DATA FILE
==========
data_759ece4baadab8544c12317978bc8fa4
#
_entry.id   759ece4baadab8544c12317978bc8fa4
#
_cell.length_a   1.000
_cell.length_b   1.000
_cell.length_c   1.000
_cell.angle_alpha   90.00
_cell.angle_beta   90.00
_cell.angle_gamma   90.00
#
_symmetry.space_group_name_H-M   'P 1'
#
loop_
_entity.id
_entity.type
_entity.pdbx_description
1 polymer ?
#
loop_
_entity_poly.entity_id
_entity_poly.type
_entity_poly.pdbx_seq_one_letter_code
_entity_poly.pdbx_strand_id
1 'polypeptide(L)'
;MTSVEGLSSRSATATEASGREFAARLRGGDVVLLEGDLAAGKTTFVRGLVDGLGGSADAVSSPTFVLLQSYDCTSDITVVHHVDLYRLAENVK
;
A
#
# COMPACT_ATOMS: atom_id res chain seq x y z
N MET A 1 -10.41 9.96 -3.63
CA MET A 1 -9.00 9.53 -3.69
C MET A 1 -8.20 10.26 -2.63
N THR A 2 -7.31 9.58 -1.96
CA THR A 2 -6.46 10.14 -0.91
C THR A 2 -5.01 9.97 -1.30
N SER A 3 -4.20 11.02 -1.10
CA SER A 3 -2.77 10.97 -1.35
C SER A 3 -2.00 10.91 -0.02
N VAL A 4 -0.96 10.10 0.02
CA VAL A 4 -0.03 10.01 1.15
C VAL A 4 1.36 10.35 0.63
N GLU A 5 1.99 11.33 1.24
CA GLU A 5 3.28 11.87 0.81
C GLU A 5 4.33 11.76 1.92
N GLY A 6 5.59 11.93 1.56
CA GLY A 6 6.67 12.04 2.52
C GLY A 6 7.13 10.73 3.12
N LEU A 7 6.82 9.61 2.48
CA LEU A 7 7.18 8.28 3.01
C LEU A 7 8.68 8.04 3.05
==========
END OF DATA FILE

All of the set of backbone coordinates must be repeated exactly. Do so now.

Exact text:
data_759ece4baadab8544c12317978bc8fa4
#
_entry.id   759ece4baadab8544c12317978bc8fa4
#
_cell.length_a   1.000
_cell.length_b   1.000
_cell.length_c   1.000
_cell.angle_alpha   90.00
_cell.angle_beta   90.00
_cell.angle_gamma   90.00
#
_symmetry.space_group_name_H-M   'P 1'
#
loop_
_entity.id
_entity.type
_entity.pdbx_description
1 polymer ?
#
loop_
_entity_poly.entity_id
_entity_poly.type
_entity_poly.pdbx_seq_one_letter_code
_entity_poly.pdbx_strand_id
1 'polypeptide(L)'
;MTSVEGLSSRSATATEASGREFAARLRGGDVVLLEGDLAAGKTTFVRGLVDGLGGSADAVSSPTFVLLQSYDCTSDITVVHHVDLYRLAENVK
;
A
#
# COMPACT_ATOMS: atom_id res chain seq x y z
N MET A 1 -10.41 9.96 -3.63
CA MET A 1 -9.00 9.53 -3.69
C MET A 1 -8.20 10.26 -2.63
N THR A 2 -7.31 9.58 -1.96
CA THR A 2 -6.46 10.14 -0.91
C THR A 2 -5.01 9.97 -1.30
N SER A 3 -4.20 11.02 -1.10
CA SER A 3 -2.77 10.97 -1.35
C SER A 3 -2.00 10.91 -0.02
N VAL A 4 -0.96 10.10 0.02
CA VAL A 4 -0.03 10.01 1.15
C VAL A 4 1.36 10.35 0.63
N GLU A 5 1.99 11.33 1.24
CA GLU A 5 3.28 11.87 0.81
C GLU A 5 4.33 11.76 1.92
N GLY A 6 5.59 11.93 1.56
CA GLY A 6 6.67 12.04 2.52
C GLY A 6 7.13 10.73 3.12
N LEU A 7 6.82 9.61 2.48
CA LEU A 7 7.18 8.28 3.01
C LEU A 7 8.68 8.04 3.05